I really hope you're being sarcastic. Otherwise, you just come across as an idiot. It's not like the government is essentially a very large organization that would benefit from someone overseeing how technology is implemented and deployed within it.

Re:No need (1)

Kohath (38547) | more than 5 years ago | (#25660887)

It's not like the government is essentially a very large organization that would benefit from someone overseeing how technology is implemented and deployed within it.

Shrink it then.

Re:No need (0)

Anonymous Coward | more than 5 years ago | (#25660999)

Shrink it then.

To the point where there's no technology to oversee? Yeah, great fucking idea, genius! Oh, and BTW, utilizing technology in the right ways will shrink the government.

Re:No need (1)

the_skywise (189793) | more than 5 years ago | (#25660977)

Okay fine, but FIRST we start with a Chief Financial Officer of the US...

Because, really, the last thing you want is everybody in the government using the SAME architecture on the SAME networks. Oh yeah, that'll be secure...

Re:No need (1)

PotatoFarmer (1250696) | more than 5 years ago | (#25661223)

Because, really, the last thing you want is everybody in the government using the SAME architecture on the SAME networks. Oh yeah, that'll be secure...

It'll probably be better than what's there now. I've worked with a lot of different government systems, and in my experience the really nasty security holes aren't due to obscure platform bugs, they're due to the really stupid shit that people do to get these different systems to talk to each other. A common architecture would get rid of a lot of that crap.

Of course, the point here is moot. Even if we had a national technology CTO, getting government agencies to move from old systems to new systems is like pulling hens teeth. They love picking up additional funding for these things, but hate making the actual conversion.

Re:No need (3, Funny)

Lord Bitman (95493) | more than 5 years ago | (#25661371)

Security through shit just plain not working in the first place? That's innovative, I like it.

Re:No need (1)

fishdan (569872) | more than 5 years ago | (#25660805)

I hear you brother in small government, but to have someone with that much common sense and technology experience in cabinet meetings makes every decision that much better. I guarantee you there are plenty of areas of government that can be optimized with better tech. I go to 10 meetings a week (because my life sucks) where I don't think I need to be there, but I end up making suggestions about ways to use technology that make this project or that project MUCH better. Bill Joy will do the same. He won't make technology decisions, he'll be advising others how they can use technology they may not be aware of.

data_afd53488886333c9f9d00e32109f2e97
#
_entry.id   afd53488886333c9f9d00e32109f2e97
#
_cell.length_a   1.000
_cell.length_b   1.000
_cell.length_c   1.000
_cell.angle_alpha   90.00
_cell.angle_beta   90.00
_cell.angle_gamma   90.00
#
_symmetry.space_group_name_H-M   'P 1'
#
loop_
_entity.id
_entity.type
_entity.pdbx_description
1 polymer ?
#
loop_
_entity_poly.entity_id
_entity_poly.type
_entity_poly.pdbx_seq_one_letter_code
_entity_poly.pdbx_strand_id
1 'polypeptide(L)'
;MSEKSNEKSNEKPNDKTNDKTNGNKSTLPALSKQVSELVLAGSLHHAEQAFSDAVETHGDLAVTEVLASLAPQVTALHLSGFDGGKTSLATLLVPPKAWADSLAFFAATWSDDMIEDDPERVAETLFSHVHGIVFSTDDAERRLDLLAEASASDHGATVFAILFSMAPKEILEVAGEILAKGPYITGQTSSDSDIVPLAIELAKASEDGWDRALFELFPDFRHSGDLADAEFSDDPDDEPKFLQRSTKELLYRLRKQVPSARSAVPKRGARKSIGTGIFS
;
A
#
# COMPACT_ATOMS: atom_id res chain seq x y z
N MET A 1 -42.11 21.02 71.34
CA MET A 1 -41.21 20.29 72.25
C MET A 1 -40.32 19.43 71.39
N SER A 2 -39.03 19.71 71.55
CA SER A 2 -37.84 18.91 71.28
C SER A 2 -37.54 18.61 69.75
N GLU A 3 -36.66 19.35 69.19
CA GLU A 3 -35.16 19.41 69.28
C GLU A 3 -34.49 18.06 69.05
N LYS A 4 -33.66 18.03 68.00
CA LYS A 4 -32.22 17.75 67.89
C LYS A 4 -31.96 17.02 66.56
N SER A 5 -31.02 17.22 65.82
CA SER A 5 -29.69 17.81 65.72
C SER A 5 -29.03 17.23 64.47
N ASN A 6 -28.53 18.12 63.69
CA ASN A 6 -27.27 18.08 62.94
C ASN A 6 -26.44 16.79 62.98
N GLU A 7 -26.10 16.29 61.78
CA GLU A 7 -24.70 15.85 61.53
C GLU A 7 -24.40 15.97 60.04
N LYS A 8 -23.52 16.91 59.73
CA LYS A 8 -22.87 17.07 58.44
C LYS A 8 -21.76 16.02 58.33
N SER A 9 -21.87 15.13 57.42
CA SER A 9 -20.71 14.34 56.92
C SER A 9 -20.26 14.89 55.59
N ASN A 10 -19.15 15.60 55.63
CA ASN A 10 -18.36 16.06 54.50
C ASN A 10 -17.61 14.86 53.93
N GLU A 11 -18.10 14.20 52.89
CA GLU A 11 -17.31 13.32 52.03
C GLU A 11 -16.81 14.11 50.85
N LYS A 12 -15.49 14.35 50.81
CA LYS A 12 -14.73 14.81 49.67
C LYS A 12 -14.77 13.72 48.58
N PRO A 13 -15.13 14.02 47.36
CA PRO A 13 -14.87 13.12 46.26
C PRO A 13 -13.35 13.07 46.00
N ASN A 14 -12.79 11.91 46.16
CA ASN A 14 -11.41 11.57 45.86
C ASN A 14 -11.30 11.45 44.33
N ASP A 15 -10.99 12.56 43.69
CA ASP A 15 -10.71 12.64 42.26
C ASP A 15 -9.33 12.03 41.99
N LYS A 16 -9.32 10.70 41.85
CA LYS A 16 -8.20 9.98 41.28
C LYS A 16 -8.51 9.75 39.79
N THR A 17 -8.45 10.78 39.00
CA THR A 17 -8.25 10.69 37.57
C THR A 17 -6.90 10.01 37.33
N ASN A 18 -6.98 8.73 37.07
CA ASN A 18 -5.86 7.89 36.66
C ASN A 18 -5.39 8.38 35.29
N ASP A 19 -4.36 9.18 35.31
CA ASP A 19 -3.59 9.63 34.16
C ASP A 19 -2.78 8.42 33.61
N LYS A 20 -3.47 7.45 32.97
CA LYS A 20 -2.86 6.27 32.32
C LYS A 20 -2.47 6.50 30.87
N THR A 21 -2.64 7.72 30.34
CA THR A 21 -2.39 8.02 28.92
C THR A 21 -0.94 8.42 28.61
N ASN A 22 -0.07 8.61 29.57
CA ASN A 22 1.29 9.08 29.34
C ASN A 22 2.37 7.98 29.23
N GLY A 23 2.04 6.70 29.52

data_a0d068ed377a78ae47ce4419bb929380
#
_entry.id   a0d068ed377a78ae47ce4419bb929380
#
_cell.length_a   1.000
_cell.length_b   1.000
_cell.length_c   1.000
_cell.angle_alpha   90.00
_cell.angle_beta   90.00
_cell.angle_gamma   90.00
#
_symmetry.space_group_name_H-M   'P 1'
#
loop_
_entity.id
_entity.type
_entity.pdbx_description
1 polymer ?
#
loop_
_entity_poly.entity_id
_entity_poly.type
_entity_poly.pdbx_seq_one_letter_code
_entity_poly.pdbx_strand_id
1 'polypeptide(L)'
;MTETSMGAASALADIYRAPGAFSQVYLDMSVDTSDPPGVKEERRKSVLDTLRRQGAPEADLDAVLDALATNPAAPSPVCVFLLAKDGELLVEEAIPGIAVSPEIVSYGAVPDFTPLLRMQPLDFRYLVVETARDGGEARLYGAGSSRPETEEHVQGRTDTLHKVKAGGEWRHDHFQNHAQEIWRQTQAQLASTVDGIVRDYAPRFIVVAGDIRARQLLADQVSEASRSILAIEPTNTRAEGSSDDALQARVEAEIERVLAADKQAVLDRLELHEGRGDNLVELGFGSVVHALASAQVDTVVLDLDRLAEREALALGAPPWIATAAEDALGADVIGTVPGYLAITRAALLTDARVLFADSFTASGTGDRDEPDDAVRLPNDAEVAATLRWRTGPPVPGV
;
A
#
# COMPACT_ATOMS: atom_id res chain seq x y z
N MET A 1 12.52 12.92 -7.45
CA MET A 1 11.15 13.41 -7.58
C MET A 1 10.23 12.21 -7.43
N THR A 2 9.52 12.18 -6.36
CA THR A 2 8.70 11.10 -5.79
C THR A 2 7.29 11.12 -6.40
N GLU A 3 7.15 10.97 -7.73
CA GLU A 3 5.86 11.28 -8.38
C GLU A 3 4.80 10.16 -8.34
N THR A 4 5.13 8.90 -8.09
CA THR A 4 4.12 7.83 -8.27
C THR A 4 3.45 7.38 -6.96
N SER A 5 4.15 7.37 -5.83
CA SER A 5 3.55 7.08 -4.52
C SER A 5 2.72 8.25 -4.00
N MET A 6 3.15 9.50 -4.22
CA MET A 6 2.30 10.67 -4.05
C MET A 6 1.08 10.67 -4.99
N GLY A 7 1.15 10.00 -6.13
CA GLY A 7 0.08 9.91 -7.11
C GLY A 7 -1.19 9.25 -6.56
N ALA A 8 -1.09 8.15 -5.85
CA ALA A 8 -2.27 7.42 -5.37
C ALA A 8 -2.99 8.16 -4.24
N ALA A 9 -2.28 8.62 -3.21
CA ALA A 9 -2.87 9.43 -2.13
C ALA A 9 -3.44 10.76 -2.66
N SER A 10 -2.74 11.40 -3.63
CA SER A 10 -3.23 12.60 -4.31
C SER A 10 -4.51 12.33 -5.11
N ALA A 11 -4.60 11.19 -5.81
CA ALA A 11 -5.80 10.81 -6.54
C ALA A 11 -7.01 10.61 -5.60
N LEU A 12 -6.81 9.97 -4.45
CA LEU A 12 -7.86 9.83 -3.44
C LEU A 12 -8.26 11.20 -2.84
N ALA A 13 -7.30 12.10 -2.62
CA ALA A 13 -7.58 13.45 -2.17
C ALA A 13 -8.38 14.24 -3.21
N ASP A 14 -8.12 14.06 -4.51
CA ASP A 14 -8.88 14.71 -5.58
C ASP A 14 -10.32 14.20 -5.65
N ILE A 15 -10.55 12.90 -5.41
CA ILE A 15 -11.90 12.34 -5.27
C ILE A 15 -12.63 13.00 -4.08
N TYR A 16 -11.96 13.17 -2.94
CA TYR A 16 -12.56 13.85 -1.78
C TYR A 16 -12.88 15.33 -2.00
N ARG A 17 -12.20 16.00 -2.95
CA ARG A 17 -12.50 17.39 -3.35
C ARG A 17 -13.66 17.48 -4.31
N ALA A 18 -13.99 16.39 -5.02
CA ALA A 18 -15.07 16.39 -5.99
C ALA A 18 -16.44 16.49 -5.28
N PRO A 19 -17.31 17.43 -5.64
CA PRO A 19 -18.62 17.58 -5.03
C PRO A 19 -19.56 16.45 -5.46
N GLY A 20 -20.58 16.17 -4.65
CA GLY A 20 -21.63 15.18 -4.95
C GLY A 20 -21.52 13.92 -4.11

Re:No need (1)

Maximum Prophet (716608) | more than 5 years ago | (#25660869)

But the government itself uses a lot of technology. A technical seeing-eye dog is useful for any politician to have.

Re:No need (1)

visualight (468005) | more than 5 years ago | (#25661097)

Insightful? Think about it, the comment isn't even on topic. Why would anyone think that the government having a CTO (even companies with less than 100 employees have one) translates into "government telling us what to do"?

I think having some standardization and efficiency across agencies would save some money, and, the parent poster probably agrees with that. Maybe he's still on that first cup of coffee.

Re:No need (4, Insightful)

postbigbang (761081) | more than 5 years ago | (#25661515)

You dolt.

The government has millions of computers, and you don't want someone to set policy? Look at what the mindless, out of control, dead in a ditch projects have cost us.

They're not setting policy FOR YOU, nitwit-- for the government. DO what you want. Let someone put reason into executive branch decision making in government IT!!

This is a huge opportunity (4, Interesting)

Haig (113291) | more than 5 years ago | (#25661037)

The Obama administration may be the place where the driving of the golden spike uniting open source development with open source government takes place. Using Federal IT standards to drive proprietary formats out of the government departments will create a cascade of rationalization and standardization throughout the US economy. Our creaky and costly medical care system desperately needs this kind of rationalization.

Accordingly, a prominent and effective member of the Open Source community should occupy this position, not a big-time software corporatist.

Re:This is a huge opportunity (2, Insightful)

jcnnghm (538570) | more than 5 years ago | (#25661519)

Open source software didn't drive the economy of the 90's, or the economy of the last few years. Forcing your ideological views on others through government is both stupid, and dangerous.

Re:This is a huge opportunity (1)

Haig (113291) | more than 5 years ago | (#25661593)

One man's "ideology" (e.g., fluoridation of drinking water) is another man's public health. The US economy is crippled by gratuitously differentiated "standards" in almost every sector. A Federal CTO could begin to change that.

vi will become the national text editor too (2, Funny)

warfi380 (1309541) | more than 5 years ago | (#25661103)